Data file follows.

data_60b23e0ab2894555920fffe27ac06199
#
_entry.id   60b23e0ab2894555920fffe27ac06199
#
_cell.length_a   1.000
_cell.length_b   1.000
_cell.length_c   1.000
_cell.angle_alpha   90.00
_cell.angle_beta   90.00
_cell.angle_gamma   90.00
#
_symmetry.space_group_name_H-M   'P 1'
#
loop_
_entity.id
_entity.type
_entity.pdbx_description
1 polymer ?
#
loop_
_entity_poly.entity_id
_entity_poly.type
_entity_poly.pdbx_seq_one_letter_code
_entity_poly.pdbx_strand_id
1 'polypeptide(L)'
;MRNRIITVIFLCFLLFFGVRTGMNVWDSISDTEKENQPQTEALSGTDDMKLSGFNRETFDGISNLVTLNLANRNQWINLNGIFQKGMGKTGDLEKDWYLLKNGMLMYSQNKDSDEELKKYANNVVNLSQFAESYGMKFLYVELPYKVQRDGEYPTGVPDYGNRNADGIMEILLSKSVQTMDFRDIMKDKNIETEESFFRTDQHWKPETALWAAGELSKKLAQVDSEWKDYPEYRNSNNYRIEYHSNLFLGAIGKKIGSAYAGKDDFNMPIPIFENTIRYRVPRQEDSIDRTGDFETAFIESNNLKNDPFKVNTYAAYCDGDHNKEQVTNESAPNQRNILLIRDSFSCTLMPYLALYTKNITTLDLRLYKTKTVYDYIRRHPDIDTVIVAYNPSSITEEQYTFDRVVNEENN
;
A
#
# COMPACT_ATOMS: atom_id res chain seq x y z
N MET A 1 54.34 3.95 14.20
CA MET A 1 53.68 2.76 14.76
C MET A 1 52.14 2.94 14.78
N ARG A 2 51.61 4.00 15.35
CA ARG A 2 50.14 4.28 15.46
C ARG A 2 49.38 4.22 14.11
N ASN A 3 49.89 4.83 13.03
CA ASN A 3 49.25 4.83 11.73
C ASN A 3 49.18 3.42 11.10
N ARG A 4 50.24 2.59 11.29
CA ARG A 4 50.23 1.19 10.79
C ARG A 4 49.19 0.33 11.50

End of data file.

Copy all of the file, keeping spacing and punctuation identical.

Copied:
data_60b23e0ab2894555920fffe27ac06199
#
_entry.id   60b23e0ab2894555920fffe27ac06199
#
_cell.length_a   1.000
_cell.length_b   1.000
_cell.length_c   1.000
_cell.angle_alpha   90.00
_cell.angle_beta   90.00
_cell.angle_gamma   90.00
#
_symmetry.space_group_name_H-M   'P 1'
#
loop_
_entity.id
_entity.type
_entity.pdbx_description
1 polymer ?
#
loop_
_entity_poly.entity_id
_entity_poly.type
_entity_poly.pdbx_seq_one_letter_code
_entity_poly.pdbx_strand_id
1 'polypeptide(L)'
;MRNRIITVIFLCFLLFFGVRTGMNVWDSISDTEKENQPQTEALSGTDDMKLSGFNRETFDGISNLVTLNLANRNQWINLNGIFQKGMGKTGDLEKDWYLLKNGMLMYSQNKDSDEELKKYANNVVNLSQFAESYGMKFLYVELPYKVQRDGEYPTGVPDYGNRNADGIMEILLSKSVQTMDFRDIMKDKNIETEESFFRTDQHWKPETALWAAGELSKKLAQVDSEWKDYPEYRNSNNYRIEYHSNLFLGAIGKKIGSAYAGKDDFNMPIPIFENTIRYRVPRQEDSIDRTGDFETAFIESNNLKNDPFKVNTYAAYCDGDHNKEQVTNESAPNQRNILLIRDSFSCTLMPYLALYTKNITTLDLRLYKTKTVYDYIRRHPDIDTVIVAYNPSSITEEQYTFDRVVNEENN
;
A
#
# COMPACT_ATOMS: atom_id res chain seq x y z
N MET A 1 54.34 3.95 14.20
CA MET A 1 53.68 2.76 14.76
C MET A 1 52.14 2.94 14.78
N ARG A 2 51.61 4.00 15.35
CA ARG A 2 50.14 4.28 15.46
C ARG A 2 49.38 4.22 14.11
N ASN A 3 49.89 4.83 13.03
CA ASN A 3 49.25 4.83 11.73
C ASN A 3 49.18 3.42 11.10
N ARG A 4 50.24 2.59 11.29
CA ARG A 4 50.23 1.19 10.79
C ARG A 4 49.19 0.33 11.50